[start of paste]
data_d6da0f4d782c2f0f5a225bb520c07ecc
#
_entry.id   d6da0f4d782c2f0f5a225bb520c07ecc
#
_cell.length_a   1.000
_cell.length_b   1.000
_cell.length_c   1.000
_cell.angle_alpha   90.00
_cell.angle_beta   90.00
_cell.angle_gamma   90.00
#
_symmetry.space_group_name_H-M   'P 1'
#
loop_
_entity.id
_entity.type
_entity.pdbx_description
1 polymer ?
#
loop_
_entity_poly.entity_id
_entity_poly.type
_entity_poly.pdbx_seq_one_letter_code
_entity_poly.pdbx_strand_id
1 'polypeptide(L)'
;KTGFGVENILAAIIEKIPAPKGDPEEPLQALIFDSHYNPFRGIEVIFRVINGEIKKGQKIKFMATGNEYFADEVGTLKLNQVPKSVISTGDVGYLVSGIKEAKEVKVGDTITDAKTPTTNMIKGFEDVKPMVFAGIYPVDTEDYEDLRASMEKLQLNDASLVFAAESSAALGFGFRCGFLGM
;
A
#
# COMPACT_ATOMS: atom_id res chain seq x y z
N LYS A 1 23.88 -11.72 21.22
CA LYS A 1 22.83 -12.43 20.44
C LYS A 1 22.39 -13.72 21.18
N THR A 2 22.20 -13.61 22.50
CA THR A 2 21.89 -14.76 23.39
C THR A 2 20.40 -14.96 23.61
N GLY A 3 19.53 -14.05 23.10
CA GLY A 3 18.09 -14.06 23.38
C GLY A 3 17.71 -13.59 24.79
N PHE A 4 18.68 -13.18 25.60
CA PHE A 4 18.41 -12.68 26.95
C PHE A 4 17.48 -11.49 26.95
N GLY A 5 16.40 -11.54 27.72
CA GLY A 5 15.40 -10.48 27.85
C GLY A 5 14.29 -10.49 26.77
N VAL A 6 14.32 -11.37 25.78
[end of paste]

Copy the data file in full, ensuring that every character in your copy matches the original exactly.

data_d6da0f4d782c2f0f5a225bb520c07ecc
#
_entry.id   d6da0f4d782c2f0f5a225bb520c07ecc
#
_cell.length_a   1.000
_cell.length_b   1.000
_cell.length_c   1.000
_cell.angle_alpha   90.00
_cell.angle_beta   90.00
_cell.angle_gamma   90.00
#
_symmetry.space_group_name_H-M   'P 1'
#
loop_
_entity.id
_entity.type
_entity.pdbx_description
1 polymer ?
#
loop_
_entity_poly.entity_id
_entity_poly.type
_entity_poly.pdbx_seq_one_letter_code
_entity_poly.pdbx_strand_id
1 'polypeptide(L)'
;KTGFGVENILAAIIEKIPAPKGDPEEPLQALIFDSHYNPFRGIEVIFRVINGEIKKGQKIKFMATGNEYFADEVGTLKLNQVPKSVISTGDVGYLVSGIKEAKEVKVGDTITDAKTPTTNMIKGFEDVKPMVFAGIYPVDTEDYEDLRASMEKLQLNDASLVFAAESSAALGFGFRCGFLGM
;
A
#
# COMPACT_ATOMS: atom_id res chain seq x y z
N LYS A 1 23.88 -11.72 21.22
CA LYS A 1 22.83 -12.43 20.44
C LYS A 1 22.39 -13.72 21.18
N THR A 2 22.20 -13.61 22.50
CA THR A 2 21.89 -14.76 23.39
C THR A 2 20.40 -14.96 23.61
N GLY A 3 19.53 -14.05 23.10
CA GLY A 3 18.09 -14.06 23.38
C GLY A 3 17.71 -13.59 24.79
N PHE A 4 18.68 -13.18 25.60
CA PHE A 4 18.41 -12.68 26.95
C PHE A 4 17.48 -11.49 26.95
N GLY A 5 16.40 -11.54 27.72
CA GLY A 5 15.40 -10.48 27.85
C GLY A 5 14.29 -10.49 26.77
N VAL A 6 14.32 -11.37 25.78